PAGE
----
Have you ever heard of property investors referred to as ‘One Percenters’?
This nation has an obsession with home ownership, but it’s still rare to own more than several.
So, when your goal is to build a big portfolio, you will be in the extreme minority. It will take smarts, dedication, a calm head and hard work, though your reward will be achieving your financial goals.
Friends and family
When you swim against the tide, you will come across plenty of naysayers. They can’t imagine doing what you’re doing, they wouldn’t feel comfortable with it. So they project their doubts and self-limitations onto you.
Your friends and family can be your greatest supporters, but can also hold you back. They may be happy for you when you purchase your first one or two properties, but they will often change their tune when you go further. You may hear comments like “You’re taking on too much debt”, “What happens when there’s a market crash?”.
Often, their concern comes from a good place because they care about you, but they are not qualified to give you sound investment advice.
So don’t let them be the reason for your own doubt.
Many concerns family and friends share are based on things they remember from the past. “You’re better off with a high interest savings account or a term deposit”, for example.
That might have been true in the past when interest rates were in double digits, but nowadays you’d be hard up finding a term deposit that returned 1%, so why would you put your money there?
Remember, most people only buy or sell property a few times in their life and apart from that have no up to date interest or knowledge about real estate markets, so if you are currently active in researching and doing due diligence, you know more than all of them!
Single bad experiences
Some people latch onto one-off examples of negativity. Say they know someone whose tenants trashed their investment property, or stopped paying rent and refused to leave and it ended up costing the owners a stack of money.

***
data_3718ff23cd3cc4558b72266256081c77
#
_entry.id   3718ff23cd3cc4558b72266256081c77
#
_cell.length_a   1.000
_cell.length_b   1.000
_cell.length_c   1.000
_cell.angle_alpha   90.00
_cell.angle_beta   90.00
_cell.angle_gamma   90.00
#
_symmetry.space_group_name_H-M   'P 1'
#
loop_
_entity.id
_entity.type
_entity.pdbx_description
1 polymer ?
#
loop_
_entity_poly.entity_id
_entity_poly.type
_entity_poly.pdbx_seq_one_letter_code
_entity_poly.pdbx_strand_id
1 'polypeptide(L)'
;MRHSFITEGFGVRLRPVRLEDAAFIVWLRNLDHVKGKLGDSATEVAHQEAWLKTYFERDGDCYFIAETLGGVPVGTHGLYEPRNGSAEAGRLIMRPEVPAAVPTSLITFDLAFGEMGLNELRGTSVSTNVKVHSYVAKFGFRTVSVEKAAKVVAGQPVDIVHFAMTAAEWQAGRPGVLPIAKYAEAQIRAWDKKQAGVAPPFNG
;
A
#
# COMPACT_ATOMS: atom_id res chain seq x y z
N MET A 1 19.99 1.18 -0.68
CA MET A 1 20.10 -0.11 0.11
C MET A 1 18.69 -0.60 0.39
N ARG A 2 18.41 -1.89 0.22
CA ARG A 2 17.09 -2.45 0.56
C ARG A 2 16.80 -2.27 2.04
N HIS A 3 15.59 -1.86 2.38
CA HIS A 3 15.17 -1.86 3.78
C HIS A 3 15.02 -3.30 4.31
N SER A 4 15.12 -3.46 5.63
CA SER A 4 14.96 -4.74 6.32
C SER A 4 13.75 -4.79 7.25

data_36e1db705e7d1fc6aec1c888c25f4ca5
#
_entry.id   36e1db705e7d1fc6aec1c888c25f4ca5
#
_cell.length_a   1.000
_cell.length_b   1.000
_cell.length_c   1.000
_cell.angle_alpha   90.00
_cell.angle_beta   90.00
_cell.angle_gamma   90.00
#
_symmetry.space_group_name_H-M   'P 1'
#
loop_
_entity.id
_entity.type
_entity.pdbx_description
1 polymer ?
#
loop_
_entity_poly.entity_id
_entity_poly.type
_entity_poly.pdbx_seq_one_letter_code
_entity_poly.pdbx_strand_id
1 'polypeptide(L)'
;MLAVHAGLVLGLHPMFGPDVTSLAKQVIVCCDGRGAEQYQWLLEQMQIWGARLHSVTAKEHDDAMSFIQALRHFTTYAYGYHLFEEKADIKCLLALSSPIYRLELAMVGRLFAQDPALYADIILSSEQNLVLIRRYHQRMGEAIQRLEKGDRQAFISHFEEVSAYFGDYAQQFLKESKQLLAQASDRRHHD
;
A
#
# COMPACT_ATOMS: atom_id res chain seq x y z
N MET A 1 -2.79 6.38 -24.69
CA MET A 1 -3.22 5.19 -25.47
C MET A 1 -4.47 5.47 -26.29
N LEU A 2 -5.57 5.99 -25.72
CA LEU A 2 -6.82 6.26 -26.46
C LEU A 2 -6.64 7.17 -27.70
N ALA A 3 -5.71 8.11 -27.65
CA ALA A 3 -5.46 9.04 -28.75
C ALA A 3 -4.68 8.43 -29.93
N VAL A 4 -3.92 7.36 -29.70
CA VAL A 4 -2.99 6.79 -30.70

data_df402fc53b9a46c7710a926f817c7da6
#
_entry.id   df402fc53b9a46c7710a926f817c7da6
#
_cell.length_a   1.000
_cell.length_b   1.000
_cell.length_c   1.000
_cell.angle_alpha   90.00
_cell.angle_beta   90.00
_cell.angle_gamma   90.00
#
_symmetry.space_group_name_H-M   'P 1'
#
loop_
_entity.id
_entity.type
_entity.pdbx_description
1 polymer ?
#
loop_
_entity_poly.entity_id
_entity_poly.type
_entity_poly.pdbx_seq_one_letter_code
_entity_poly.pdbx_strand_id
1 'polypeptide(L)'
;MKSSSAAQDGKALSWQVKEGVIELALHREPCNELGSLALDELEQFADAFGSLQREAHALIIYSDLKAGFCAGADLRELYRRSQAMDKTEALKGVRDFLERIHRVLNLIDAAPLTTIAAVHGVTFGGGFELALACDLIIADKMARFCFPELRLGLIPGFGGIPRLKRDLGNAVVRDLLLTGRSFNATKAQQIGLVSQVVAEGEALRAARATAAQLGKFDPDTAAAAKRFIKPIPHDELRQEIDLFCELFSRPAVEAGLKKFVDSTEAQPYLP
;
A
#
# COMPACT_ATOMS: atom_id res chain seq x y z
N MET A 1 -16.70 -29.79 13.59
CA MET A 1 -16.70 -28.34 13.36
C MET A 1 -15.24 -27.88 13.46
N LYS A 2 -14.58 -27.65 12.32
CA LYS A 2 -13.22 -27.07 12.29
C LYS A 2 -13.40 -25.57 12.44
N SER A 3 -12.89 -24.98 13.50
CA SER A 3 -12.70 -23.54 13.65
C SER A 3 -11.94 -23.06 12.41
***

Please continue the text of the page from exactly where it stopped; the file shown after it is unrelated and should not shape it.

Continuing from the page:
These things do happen and it’s good to be prepared by having the right insurances in place. But someone else’s bad experience shouldn’t put a stop to your dreams.
Boom, crash and the media
These days, the media needs web traffic and subscriptions to stay viable, so you will find provocative headlines and stories about how the property market has “plummeted” or “plunged” when there’s been a 2% value fall over a quarter. Then, you get a lot of commentators that sell their books based on bold claims like values will fall by 30% or more. They say it year after year, but it hasn’t happened yet.
Markets do rise and fall, but if you pay attention, they tend to follow a repetitive pattern: A growth period, a plateau, a correction or slight fall, a recovery, and another growth period.
If you are on the ball, you can turn this to your advantage by purchasing during negative periods or plateaus and making capital gains during growth periods.
When it comes to actually purchasing a property, yes it will be daunting. You will be signing on for a big debt, you will run the risk of tenant vacancy periods and there’s a chance interest rates will rise in the future. It’s natural to feel nervous and have self-doubt, but if you don’t put faith in your strategy and take the plunge, you probably never will.
Pull your head in and keep it on straight
On the flipside, it’s important you don’t get arrogant or cut corners. Because if you let your guard down, you can get burned. It could be as simple as skipping a building and pest inspection because the property seems just as good as the others you have purchased, only to find out it’s full of termites. Or it could be buying in a town that has had major recent growth, just before the single major employer relocates elsewhere, or a mine closes down.
You should stay disciplined.
Think of it as if you were a professional athlete.
Usain Bolt didn’t stop training once he became the fastest runner in the world. To be the best, and stay the best, you must keep training, keep learning and keep improving.